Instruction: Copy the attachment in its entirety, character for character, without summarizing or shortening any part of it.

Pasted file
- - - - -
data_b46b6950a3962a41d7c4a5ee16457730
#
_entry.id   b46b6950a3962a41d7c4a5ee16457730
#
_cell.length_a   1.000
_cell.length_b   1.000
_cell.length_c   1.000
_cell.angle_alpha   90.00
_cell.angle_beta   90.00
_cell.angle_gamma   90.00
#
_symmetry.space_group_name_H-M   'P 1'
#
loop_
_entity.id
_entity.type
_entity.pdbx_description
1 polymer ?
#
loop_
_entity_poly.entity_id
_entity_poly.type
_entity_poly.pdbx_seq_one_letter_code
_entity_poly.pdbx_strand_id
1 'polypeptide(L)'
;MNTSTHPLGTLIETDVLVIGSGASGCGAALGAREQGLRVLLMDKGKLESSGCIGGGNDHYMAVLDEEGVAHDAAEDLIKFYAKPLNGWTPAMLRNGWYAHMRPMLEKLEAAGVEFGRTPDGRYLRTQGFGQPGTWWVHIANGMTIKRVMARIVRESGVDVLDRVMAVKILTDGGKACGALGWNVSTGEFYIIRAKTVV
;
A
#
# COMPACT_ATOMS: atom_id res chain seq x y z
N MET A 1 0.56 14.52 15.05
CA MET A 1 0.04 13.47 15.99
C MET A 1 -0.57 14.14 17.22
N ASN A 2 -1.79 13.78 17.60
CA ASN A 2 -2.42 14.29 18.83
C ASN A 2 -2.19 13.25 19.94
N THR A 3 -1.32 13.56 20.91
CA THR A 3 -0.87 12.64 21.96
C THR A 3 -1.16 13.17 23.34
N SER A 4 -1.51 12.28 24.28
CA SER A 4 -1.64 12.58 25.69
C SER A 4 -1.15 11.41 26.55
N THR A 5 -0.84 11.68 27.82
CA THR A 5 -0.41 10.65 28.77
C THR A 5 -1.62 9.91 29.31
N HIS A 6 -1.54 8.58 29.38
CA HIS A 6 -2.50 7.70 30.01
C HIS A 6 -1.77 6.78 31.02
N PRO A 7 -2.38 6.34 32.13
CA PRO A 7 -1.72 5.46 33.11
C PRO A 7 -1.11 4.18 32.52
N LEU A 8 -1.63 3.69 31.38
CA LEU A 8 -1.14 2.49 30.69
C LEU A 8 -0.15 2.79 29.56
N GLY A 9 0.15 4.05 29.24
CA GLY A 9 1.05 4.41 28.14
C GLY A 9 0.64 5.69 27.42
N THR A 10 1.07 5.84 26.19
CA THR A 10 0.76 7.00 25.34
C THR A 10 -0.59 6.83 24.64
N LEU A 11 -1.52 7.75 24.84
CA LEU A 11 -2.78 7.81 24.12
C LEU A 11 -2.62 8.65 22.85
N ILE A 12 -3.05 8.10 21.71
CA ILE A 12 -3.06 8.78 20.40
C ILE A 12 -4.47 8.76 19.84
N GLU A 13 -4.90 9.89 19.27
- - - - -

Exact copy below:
data_b46b6950a3962a41d7c4a5ee16457730
#
_entry.id   b46b6950a3962a41d7c4a5ee16457730
#
_cell.length_a   1.000
_cell.length_b   1.000
_cell.length_c   1.000
_cell.angle_alpha   90.00
_cell.angle_beta   90.00
_cell.angle_gamma   90.00
#
_symmetry.space_group_name_H-M   'P 1'
#
loop_
_entity.id
_entity.type
_entity.pdbx_description
1 polymer ?
#
loop_
_entity_poly.entity_id
_entity_poly.type
_entity_poly.pdbx_seq_one_letter_code
_entity_poly.pdbx_strand_id
1 'polypeptide(L)'
;MNTSTHPLGTLIETDVLVIGSGASGCGAALGAREQGLRVLLMDKGKLESSGCIGGGNDHYMAVLDEEGVAHDAAEDLIKFYAKPLNGWTPAMLRNGWYAHMRPMLEKLEAAGVEFGRTPDGRYLRTQGFGQPGTWWVHIANGMTIKRVMARIVRESGVDVLDRVMAVKILTDGGKACGALGWNVSTGEFYIIRAKTVV
;
A
#
# COMPACT_ATOMS: atom_id res chain seq x y z
N MET A 1 0.56 14.52 15.05
CA MET A 1 0.04 13.47 15.99
C MET A 1 -0.57 14.14 17.22
N ASN A 2 -1.79 13.78 17.60
CA ASN A 2 -2.42 14.29 18.83
C ASN A 2 -2.19 13.25 19.94
N THR A 3 -1.32 13.56 20.91
CA THR A 3 -0.87 12.64 21.96
C THR A 3 -1.16 13.17 23.34
N SER A 4 -1.51 12.28 24.28
CA SER A 4 -1.64 12.58 25.69
C SER A 4 -1.15 11.41 26.55
N THR A 5 -0.84 11.68 27.82
CA THR A 5 -0.41 10.65 28.77
C THR A 5 -1.62 9.91 29.31
N HIS A 6 -1.54 8.58 29.38
CA HIS A 6 -2.50 7.70 30.01
C HIS A 6 -1.77 6.78 31.02
N PRO A 7 -2.38 6.34 32.13
CA PRO A 7 -1.72 5.46 33.11
C PRO A 7 -1.11 4.18 32.52
N LEU A 8 -1.63 3.69 31.38
CA LEU A 8 -1.14 2.49 30.69
C LEU A 8 -0.15 2.79 29.56
N GLY A 9 0.15 4.05 29.24
CA GLY A 9 1.05 4.41 28.14
C GLY A 9 0.64 5.69 27.42
N THR A 10 1.07 5.84 26.19
CA THR A 10 0.76 7.00 25.34
C THR A 10 -0.59 6.83 24.64
N LEU A 11 -1.52 7.75 24.84
CA LEU A 11 -2.78 7.81 24.12
C LEU A 11 -2.62 8.65 22.85
N ILE A 12 -3.05 8.10 21.71
CA ILE A 12 -3.06 8.78 20.40
C ILE A 12 -4.47 8.76 19.84
N GLU A 13 -4.90 9.89 19.27